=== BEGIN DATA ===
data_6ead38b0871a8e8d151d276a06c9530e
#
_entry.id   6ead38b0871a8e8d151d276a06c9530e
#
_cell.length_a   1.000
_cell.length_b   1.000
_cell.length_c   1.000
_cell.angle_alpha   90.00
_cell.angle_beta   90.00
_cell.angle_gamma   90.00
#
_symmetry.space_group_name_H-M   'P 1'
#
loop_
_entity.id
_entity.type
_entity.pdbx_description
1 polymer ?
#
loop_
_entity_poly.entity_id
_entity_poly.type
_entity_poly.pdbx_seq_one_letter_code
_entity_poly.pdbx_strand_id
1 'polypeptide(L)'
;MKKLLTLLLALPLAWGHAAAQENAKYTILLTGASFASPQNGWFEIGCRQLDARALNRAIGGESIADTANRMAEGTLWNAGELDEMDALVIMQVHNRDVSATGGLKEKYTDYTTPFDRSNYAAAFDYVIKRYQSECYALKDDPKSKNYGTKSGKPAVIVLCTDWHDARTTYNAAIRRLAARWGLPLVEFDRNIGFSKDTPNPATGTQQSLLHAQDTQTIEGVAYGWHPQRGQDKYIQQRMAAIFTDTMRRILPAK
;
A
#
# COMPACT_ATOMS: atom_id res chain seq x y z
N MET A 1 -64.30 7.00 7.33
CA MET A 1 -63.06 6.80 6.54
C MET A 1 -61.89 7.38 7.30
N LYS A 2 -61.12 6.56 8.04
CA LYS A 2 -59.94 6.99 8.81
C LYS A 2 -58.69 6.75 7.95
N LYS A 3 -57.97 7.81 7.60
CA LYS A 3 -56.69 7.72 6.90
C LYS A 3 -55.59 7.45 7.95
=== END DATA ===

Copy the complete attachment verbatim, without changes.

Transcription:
data_6ead38b0871a8e8d151d276a06c9530e
#
_entry.id   6ead38b0871a8e8d151d276a06c9530e
#
_cell.length_a   1.000
_cell.length_b   1.000
_cell.length_c   1.000
_cell.angle_alpha   90.00
_cell.angle_beta   90.00
_cell.angle_gamma   90.00
#
_symmetry.space_group_name_H-M   'P 1'
#
loop_
_entity.id
_entity.type
_entity.pdbx_description
1 polymer ?
#
loop_
_entity_poly.entity_id
_entity_poly.type
_entity_poly.pdbx_seq_one_letter_code
_entity_poly.pdbx_strand_id
1 'polypeptide(L)'
;MKKLLTLLLALPLAWGHAAAQENAKYTILLTGASFASPQNGWFEIGCRQLDARALNRAIGGESIADTANRMAEGTLWNAGELDEMDALVIMQVHNRDVSATGGLKEKYTDYTTPFDRSNYAAAFDYVIKRYQSECYALKDDPKSKNYGTKSGKPAVIVLCTDWHDARTTYNAAIRRLAARWGLPLVEFDRNIGFSKDTPNPATGTQQSLLHAQDTQTIEGVAYGWHPQRGQDKYIQQRMAAIFTDTMRRILPAK
;
A
#
# COMPACT_ATOMS: atom_id res chain seq x y z
N MET A 1 -64.30 7.00 7.33
CA MET A 1 -63.06 6.80 6.54
C MET A 1 -61.89 7.38 7.30
N LYS A 2 -61.12 6.56 8.04
CA LYS A 2 -59.94 6.99 8.81
C LYS A 2 -58.69 6.75 7.95
N LYS A 3 -57.97 7.81 7.60
CA LYS A 3 -56.69 7.72 6.90
C LYS A 3 -55.59 7.45 7.95